How researchers get heard
Abstract lines

Don’t Tell Us to Read Papers

Getting the public to read scientific papers has long been a fever dream of many scientists interested in public engagement — and the many consultants who claim to teach scientists how to write better.

Time to break the fever.

The science writer Carl Zimmer this week published a guide on “How You Should Read Coronavirus Studies, or Any Science Paper” in The New York Times.

The headline really should have been: “Why You Shouldn’t Read Any Science Paper.”

That’s because Zimmer’s piece is a catalog of the daunting obstacles lay readers of scientific papers face — bad writing, buried narratives, crucial information hidden in supplementary files, unreliability of preprints, unreliability even if a paper does make it through peer review and (probably most of all) a lack of reader grounding in statistics.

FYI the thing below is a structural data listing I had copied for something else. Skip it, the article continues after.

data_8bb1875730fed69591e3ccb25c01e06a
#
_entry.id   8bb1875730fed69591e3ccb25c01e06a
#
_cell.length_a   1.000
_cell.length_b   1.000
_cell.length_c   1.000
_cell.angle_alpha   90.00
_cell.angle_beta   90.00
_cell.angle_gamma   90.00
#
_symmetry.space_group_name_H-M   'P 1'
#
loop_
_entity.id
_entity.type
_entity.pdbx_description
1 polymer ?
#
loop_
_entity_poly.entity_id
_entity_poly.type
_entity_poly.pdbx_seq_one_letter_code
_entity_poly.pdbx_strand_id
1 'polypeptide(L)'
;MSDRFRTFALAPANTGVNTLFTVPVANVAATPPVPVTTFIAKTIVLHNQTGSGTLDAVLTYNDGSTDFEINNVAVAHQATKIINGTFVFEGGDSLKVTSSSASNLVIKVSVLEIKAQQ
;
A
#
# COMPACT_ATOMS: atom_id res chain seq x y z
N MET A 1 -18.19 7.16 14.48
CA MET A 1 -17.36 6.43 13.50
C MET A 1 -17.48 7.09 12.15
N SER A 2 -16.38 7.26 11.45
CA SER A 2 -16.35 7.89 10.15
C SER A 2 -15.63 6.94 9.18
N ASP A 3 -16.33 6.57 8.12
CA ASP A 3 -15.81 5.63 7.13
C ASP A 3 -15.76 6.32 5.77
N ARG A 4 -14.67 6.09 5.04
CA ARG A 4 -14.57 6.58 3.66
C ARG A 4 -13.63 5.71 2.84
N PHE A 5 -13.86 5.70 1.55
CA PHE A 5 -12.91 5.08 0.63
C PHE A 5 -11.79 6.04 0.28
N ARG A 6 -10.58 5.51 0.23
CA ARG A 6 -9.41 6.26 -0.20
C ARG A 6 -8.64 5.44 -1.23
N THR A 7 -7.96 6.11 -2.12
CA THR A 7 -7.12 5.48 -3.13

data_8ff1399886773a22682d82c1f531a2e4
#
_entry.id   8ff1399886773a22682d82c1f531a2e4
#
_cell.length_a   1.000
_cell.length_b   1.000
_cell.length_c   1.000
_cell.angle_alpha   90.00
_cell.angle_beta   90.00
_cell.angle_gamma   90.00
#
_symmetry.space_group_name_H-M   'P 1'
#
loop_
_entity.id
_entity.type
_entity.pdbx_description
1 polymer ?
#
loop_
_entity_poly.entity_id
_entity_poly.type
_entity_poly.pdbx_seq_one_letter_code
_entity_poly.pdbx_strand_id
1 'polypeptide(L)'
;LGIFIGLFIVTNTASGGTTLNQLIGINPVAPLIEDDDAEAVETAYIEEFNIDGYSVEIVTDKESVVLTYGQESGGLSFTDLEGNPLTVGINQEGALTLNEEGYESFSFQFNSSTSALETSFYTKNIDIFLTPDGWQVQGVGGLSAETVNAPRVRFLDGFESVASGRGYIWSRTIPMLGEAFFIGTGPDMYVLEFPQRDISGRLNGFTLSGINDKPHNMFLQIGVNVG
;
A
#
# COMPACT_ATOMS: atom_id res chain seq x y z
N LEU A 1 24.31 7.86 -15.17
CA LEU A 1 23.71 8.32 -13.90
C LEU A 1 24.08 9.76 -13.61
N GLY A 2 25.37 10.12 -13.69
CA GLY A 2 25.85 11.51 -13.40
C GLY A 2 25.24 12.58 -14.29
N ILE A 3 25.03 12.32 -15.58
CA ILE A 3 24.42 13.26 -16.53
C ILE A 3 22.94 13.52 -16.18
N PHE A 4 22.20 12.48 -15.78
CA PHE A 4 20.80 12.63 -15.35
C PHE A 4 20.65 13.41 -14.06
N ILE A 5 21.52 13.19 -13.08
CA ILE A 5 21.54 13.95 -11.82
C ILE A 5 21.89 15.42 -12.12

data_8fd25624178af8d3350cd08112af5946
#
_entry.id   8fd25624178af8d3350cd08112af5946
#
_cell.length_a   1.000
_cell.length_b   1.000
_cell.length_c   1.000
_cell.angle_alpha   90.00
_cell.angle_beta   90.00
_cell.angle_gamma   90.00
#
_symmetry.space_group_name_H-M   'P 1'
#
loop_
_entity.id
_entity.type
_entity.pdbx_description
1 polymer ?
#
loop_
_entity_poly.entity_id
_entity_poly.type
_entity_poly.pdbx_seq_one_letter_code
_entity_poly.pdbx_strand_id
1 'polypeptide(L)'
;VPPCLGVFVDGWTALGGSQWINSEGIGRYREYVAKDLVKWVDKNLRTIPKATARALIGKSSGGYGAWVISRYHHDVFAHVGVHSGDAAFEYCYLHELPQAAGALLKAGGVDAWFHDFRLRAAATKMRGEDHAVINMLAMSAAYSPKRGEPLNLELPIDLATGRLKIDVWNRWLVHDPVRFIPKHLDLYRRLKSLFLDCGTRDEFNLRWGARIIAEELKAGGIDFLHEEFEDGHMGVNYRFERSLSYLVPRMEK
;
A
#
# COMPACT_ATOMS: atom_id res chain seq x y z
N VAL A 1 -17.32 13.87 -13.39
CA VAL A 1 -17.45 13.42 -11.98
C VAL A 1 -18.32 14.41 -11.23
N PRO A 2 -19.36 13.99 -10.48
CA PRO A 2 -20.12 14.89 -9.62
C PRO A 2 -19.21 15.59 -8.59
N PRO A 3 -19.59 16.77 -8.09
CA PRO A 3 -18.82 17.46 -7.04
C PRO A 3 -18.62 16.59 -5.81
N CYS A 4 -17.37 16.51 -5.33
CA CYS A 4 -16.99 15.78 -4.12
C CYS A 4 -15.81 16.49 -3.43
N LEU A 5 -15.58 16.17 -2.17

Of course. Because, after all, scientific papers are specialist communications. As in: written for other specialists.  

In contrast to his catalog of obstacles (and contrary to the piece’s headline), Zimmer offers very little advice for the rest of us on how to fruitfully read scientific papers. But here’s the nub of it:

When you read a scientific paper, try to think about it the way other scientists do. Ask some basic questions to judge its merit. Is it based on a few patients or thousands? Is it mixing up correlation and causation? Do the authors actually present the evidence required to come to their conclusions?

In other words: Be more of a scientist.